The resulting corner was taken short but ended with Mirallas taking a cross down on his chest and volleying goal-wards but it was at a decent height for the ‘keeper to parry it away. And Hennessey was on hand to palm another Barkley effort over the bar before making his best save of the afternoon to deny a tremendous effort by Ramiro Funes Mori. The Argentine defender brought down Ashley Williams’s flick on from a corner, out-foxing his marker in the process, and fired right-footed towards the top corner but Hennessey got a hand to it to divert it behind again.
A few minutes before that, Lukaku, who led the line impressively throughout with strong hold-up play, had gone as close as Everton would come to breaking the deadlock before the break when he scuffed a shot off the post, Barkley denied a goal by the offside flag as he put the ball into the empty net.
With matters goalless at the break, you felt that it was developing into the sort of game where Everton needed to score when they were on top or they were going to be undone by a stupid foul and a set-piece. Koeman’s men had dealt with Allardyce’s aerial weapons off free kicks and corners well in the first 45 minutes, however, and as long as that continued in the second period, there was also the sense that a goal for the visitors would eventually come. It did, of course, but it arrived late in the match.
In between, the Blues continued their pattern of territorial superiority after half time and had two quick opportunities when Mirallas bobbled a mis-hit volley at Hennessey and Barkley smashed the ball across the face of the Welsh international’s goal after being sent away by a brilliant raking pass over the top by Davies.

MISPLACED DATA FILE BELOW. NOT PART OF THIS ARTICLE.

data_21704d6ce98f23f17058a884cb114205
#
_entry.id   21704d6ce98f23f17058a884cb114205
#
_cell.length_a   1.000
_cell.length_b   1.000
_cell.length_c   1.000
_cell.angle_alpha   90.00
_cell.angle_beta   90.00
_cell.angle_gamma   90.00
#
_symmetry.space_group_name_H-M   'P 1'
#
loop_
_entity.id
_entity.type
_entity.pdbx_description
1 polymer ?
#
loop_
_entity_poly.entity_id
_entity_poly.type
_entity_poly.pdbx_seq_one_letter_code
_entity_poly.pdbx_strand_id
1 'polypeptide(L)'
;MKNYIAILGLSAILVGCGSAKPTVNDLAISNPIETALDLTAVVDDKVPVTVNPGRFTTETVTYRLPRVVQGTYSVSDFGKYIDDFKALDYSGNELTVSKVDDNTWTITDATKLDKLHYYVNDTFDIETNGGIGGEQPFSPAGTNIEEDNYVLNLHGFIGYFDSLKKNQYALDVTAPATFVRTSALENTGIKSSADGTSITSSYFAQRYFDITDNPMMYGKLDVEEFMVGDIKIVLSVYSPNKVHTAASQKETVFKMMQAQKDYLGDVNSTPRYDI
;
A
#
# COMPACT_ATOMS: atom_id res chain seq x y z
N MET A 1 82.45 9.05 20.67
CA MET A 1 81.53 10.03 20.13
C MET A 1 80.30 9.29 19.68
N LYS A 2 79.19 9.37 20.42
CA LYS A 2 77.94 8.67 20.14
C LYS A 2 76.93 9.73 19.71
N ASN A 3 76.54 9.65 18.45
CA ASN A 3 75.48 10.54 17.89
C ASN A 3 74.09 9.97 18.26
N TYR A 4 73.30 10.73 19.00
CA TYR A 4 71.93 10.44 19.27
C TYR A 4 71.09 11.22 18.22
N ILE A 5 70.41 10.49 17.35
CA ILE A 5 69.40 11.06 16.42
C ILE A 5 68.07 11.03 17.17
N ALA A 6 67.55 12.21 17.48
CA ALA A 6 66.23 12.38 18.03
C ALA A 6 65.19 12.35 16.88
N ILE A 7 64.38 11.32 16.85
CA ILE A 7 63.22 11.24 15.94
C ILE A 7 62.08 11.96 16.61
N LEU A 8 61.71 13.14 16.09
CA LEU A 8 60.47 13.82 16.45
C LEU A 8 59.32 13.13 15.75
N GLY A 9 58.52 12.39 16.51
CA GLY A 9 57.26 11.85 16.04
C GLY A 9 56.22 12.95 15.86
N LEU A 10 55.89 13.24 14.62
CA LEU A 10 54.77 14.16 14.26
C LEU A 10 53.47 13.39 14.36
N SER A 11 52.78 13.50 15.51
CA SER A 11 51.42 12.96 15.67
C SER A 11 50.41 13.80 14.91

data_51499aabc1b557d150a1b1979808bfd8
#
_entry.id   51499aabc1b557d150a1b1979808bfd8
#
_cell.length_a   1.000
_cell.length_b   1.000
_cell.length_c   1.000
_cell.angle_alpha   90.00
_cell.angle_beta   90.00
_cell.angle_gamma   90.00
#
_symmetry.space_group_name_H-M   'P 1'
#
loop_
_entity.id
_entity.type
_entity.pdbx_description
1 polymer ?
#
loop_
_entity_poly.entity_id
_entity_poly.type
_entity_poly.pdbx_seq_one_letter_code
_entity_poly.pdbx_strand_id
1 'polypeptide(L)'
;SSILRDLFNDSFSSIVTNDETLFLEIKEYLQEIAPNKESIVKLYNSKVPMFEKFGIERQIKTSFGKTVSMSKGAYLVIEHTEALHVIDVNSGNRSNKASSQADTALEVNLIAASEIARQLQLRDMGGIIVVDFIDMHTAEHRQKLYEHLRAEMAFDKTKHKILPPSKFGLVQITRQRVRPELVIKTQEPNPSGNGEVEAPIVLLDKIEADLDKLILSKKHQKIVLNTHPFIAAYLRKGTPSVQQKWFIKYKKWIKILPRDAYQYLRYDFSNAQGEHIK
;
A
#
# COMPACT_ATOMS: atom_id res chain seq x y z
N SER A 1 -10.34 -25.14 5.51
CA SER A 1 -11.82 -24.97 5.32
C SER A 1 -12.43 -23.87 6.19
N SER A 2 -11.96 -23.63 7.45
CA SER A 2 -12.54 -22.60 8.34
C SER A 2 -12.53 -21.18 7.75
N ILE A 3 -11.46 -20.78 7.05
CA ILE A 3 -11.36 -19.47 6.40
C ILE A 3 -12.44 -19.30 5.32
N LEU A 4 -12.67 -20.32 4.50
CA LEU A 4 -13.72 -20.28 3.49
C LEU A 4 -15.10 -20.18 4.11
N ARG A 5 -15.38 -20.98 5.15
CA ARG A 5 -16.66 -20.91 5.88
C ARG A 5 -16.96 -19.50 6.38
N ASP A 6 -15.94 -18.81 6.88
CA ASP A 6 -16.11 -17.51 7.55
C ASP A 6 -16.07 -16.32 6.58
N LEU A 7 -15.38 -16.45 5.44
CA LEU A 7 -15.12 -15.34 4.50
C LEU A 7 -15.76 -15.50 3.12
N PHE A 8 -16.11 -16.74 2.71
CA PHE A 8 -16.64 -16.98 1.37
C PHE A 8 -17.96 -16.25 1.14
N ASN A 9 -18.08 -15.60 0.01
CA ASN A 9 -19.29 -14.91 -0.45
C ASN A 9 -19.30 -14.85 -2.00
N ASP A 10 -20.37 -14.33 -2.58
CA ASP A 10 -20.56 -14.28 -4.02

The teenager continues to look completely at home in Everton’s midfield and with Barkley dictating the rhythm and tempo in midfield with perhaps his best display of the season from a slightly deeper role than normal, Koeman’s men looked impressive going forward. The 23-year-old himself epitomised that in the 56th minute when he surged into space in the box but, unfortunately, dragged his shot wide of the far post.
Three minutes later, Coleman collected the ball at the end of an excellent run by Mason Holgate, again looking every inch a top Premier League defender, and picked out Lukaku with a cross from the right but the striker headed narrowly over the crossbar.
Barry’s race was run with an hour gone and he was replaced by Schneiderlin and after Hennessey had made another stop to parry Barkley’s strong shot from 20 yards, Ademola Lookman came on to replace Mirallas. The teenager was involved immediately, latching onto a knock inside by Lukaku but shooting straight at the ‘keeper.
Still level with 15 minutes still to play, it was understandable that Palace began to sense an opportunity and their efforts to press forward more coincided with a loss of momentum on Everton’s part. When Baines bundled McArthur over in the right back position, handing the home side another free in a dangerous area, Allardyce’s side were presented with their best chance of the half. Thankfully, Robles was equal to it.
And when the Blues resumed the offensive in the closing minutes, they finally got their reward for a laudable all-round display, even if the circumstances surrounding it left Palace fans and their manager bleating. Playing on and sustaining pressure outside the home area with the permission of referee Anthony Taylor while Jeffrey Schlupp stayed down at the other end with what looked like cramp, Everton eventually made inroads when Hennessey spilled Holgate’s deflected low cross.
The ball was hacked clear by Joe Ledly only as far as Davies and he sprung the offside trap by playing in Coleman who had peeled into space off Damian Delaney. The Irishman took two touches, lashed the ball past Hennessey and sped off in celebration in front of the contingent of away fans to his right.
Again, it was no more than Koeman’s men deserved and they would earn the points with a defensive stand over the remaining six minutes as Palace pumped the ball into the box hoping something would break. Robles’s supreme command of his box and tip over the bar from Benteke’s header would ensure it would remain Everton’s day, though, as he helped preserve three vital points. It felt like a big result; now for another at Stoke.